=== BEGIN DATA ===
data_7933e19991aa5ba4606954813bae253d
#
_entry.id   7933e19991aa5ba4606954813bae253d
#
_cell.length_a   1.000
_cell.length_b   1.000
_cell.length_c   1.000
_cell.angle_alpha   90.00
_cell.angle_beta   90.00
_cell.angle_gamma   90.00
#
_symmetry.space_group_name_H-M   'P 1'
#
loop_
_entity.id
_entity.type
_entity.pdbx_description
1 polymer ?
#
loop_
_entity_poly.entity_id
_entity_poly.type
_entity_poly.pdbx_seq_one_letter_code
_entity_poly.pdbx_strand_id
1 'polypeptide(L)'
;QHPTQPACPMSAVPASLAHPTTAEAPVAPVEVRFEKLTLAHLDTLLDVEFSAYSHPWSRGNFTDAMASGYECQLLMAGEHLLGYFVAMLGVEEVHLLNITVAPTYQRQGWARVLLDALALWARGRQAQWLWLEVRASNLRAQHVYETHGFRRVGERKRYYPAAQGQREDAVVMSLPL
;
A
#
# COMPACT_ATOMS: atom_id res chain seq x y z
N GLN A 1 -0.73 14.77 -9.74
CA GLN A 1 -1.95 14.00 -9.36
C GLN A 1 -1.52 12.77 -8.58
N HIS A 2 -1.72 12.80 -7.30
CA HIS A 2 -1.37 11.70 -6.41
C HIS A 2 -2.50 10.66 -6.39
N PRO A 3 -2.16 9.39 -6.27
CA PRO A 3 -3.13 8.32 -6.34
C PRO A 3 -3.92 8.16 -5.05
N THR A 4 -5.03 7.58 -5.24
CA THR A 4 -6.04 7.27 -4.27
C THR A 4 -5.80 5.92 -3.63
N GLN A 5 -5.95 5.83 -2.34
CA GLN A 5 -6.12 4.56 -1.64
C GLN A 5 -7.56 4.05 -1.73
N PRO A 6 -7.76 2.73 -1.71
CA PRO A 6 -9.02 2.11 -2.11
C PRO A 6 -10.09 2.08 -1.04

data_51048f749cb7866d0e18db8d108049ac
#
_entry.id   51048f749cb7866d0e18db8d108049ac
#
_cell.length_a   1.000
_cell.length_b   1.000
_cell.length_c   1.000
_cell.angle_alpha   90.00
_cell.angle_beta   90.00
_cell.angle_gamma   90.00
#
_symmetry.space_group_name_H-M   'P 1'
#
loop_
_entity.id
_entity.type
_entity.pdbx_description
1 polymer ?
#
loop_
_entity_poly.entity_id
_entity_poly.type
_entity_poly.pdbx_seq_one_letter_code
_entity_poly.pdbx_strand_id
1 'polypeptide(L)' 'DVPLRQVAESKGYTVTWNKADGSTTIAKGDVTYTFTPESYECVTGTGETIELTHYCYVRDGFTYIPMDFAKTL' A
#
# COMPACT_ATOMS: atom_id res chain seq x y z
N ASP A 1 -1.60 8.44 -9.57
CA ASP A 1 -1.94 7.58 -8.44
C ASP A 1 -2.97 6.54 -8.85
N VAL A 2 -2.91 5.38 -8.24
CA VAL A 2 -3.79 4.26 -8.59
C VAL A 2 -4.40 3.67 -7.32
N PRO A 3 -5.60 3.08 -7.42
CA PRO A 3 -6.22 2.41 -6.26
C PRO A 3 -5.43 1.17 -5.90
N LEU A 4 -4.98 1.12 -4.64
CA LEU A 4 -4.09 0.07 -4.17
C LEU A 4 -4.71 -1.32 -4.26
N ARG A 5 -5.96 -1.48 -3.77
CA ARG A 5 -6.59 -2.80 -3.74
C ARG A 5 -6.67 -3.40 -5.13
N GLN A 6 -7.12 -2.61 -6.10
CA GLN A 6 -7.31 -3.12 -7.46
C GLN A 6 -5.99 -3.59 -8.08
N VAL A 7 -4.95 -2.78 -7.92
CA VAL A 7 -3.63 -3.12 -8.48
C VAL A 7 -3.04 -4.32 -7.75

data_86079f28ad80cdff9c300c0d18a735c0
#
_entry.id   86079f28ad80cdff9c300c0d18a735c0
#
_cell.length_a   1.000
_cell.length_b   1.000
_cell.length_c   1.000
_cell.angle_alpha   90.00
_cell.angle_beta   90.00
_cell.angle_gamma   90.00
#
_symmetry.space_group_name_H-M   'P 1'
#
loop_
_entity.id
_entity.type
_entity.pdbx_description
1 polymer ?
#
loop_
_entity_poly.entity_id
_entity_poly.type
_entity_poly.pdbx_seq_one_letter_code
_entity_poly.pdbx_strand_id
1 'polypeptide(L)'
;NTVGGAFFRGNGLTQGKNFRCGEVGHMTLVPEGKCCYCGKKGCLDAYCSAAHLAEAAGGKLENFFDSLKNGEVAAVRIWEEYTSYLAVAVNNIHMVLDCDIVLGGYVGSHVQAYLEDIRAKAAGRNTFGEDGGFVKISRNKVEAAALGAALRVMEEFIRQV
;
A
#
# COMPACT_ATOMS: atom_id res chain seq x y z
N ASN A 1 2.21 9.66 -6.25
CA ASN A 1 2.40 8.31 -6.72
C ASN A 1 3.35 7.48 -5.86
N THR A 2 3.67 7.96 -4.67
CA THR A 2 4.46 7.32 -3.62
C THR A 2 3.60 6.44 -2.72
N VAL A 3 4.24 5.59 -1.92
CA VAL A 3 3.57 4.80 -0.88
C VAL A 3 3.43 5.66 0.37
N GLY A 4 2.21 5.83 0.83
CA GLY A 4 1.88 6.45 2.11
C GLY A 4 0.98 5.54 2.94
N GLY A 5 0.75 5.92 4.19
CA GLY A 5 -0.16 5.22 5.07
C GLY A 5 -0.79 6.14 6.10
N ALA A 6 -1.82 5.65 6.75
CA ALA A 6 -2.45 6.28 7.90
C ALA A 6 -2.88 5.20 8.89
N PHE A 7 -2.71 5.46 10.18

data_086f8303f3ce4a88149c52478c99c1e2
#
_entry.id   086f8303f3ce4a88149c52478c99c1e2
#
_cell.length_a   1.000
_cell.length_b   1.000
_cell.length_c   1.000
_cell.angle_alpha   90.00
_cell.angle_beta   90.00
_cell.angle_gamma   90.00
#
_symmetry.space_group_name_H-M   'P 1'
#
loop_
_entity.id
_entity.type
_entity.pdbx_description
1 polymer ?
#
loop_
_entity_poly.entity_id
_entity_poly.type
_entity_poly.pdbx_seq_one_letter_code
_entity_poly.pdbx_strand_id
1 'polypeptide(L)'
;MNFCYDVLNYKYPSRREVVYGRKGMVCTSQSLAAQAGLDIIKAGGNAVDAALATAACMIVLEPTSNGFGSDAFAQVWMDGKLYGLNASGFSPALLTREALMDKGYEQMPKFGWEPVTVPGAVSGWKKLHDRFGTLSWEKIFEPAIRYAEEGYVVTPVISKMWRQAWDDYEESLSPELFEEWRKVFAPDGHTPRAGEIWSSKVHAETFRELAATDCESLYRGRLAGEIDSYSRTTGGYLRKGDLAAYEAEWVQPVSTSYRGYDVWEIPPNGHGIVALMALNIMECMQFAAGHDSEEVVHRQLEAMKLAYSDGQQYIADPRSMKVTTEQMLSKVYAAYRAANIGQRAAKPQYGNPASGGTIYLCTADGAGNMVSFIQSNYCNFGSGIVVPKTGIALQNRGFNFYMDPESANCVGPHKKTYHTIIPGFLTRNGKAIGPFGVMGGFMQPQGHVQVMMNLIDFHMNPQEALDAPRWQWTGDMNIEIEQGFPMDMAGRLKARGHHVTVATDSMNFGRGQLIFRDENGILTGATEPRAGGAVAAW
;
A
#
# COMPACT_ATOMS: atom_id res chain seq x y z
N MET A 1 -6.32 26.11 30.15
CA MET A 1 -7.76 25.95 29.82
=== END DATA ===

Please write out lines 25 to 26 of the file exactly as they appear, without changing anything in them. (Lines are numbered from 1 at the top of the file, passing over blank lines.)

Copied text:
1 'polypeptide(L)'
;QHPTQPACPMSAVPASLAHPTTAEAPVAPVEVRFEKLTLAHLDTLLDVEFSAYSHPWSRGNFTDAMASGYECQLLMAGEHLLGYFVAMLGVEEVHLLNITVAPTYQRQGWARVLLDALALWARGRQAQWLWLEVRASNLRAQHVYETHGFRRVGERKRYYPAAQGQREDAVVMSLPL